John 3:5: “Most assuredly, I say to you, unless one is born of water and the Spirit, he cannot enter the kingdom of God.”
It’s the Holy Spirit that causes us to be born again. When we trust in Christ, when we receive Jesus into our lives, we are born again. Eternal life is given; we come into the kingdom of God. Has that happened for you this morning? Have you trusted in Christ for your salvation? Have you come into God’s kingdom? Or are you still outside of God’s kingdom? You can open up your heart right now this morning, you can personally trust in Christ and receive Him into your life, and as you do you will be born again. And from the moment we trust in Christ, and are born again, the Holy Spirit comes into our life, and He indwells us forever.
Romans 8:9: But you are not in the flesh but in the Spirit, if indeed the Spirit of God dwells in you. Now if anyone does not have the Spirit of Christ, he is not His.
And yet even as believers, there is more of God’s Spirit for us. Paul prayed this for the Ephesians.
Ephesians 3:19: to know the love of Christ which passes knowledge; that you may be filled with all the fullness of God.
Has that happened in your life? Are you filled with all the fullness of God? I’m not sure that we can know completely all of what that means… But the point is that there is more for us. There is more of God’s Spirit for us. And we’re to pray for that.
And we’re also commanded (as believers) to be filled with God’s Spirit:
Ephesians 5:18: And do not be drunk with wine, in which is dissipation; but be filled with the Spirit
Believers who are indwelt with the Holy Spirit are called to be filled with the Holy Spirit. The Holy Spirt is God’s personal and powerful presence in our lives. And the Spirit helps us to experience a deeper and closer relationship with God. He helps us to experience God’s power in our lives.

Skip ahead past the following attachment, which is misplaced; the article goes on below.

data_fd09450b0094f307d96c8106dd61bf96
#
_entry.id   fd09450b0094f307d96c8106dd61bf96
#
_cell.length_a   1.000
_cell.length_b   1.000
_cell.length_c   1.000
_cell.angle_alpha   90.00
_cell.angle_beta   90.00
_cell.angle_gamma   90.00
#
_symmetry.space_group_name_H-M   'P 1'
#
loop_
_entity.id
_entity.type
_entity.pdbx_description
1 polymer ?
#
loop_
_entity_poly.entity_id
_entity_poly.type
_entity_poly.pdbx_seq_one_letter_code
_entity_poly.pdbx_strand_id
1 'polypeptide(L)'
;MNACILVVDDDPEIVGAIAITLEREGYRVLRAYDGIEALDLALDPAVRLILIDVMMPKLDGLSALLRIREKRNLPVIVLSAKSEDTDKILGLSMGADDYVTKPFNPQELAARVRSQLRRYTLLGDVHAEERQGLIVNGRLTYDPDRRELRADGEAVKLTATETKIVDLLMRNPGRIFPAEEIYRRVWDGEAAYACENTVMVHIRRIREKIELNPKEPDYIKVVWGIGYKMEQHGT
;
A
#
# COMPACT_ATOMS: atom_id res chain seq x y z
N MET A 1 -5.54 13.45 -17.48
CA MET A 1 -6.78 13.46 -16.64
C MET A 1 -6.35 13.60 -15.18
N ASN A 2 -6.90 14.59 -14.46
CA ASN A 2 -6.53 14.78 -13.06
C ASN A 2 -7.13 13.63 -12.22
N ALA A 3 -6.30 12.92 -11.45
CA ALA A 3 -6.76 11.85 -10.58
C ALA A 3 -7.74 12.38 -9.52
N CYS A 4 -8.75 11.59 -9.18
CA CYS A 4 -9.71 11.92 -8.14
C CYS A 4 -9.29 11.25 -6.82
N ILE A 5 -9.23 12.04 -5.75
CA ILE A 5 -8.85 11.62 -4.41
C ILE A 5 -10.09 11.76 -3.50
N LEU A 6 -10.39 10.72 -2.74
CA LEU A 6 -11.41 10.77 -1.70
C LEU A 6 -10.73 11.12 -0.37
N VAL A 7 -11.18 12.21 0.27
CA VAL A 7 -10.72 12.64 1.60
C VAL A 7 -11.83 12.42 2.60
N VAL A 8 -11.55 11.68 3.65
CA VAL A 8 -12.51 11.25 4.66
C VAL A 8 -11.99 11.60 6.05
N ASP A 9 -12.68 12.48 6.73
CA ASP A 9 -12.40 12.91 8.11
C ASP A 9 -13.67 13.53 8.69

And so the question is how are we filled with the Holy Spirit? And the basic answer that we see both in our text this morning and throughout the Bible, is by prayer, and through faith. So often in the Scriptures there is this connection between prayer and the Holy Spirit.
Do you pray for the Holy Spirit to fill your life? We receive the Holy Spirit by prayer, and we receive the Holy Spirit through faith.
Galatians 3:5: Therefore He who supplies the Spirit to you and works miracles among you, does He do it by the works of the law, or by the hearing of faith?
We are filled with the Holy Spirit by prayer, and through faith. And yet as we see in our text this morning, there are times and perhaps seasons in our lives where God may bring us into a time of persisting in prayer for more of the Holy Spirit in our lives.
And why does God sometimes postpone or delay in answering? And the big answer to that big question is that I don’t know… But there does seem to be a couple of clues within the text. One big encouragement – the Goodness of the Father. And then a couple of clues.
Psalm 107:9: For He satisfies the longing soul, And fills the hungry soul with goodness.
Matthew 5:6: Blessed are those who hunger and thirst for righteousness,
For they shall be filled.
Are you hungry? Are you thirsty for more of the Spirit in your life? And so this is the call. The call is that there is more of the Holy Spirit for our lives. There is more. More power; more intimacy and joy from the Spirit, more fruit and transformation, more gifting, more anointing. This is a call to all for more. Sokeep asking, keep seeking, knocking. And receive. And how much more will your heavenly Father give the Holy Spirit to those who ask Him.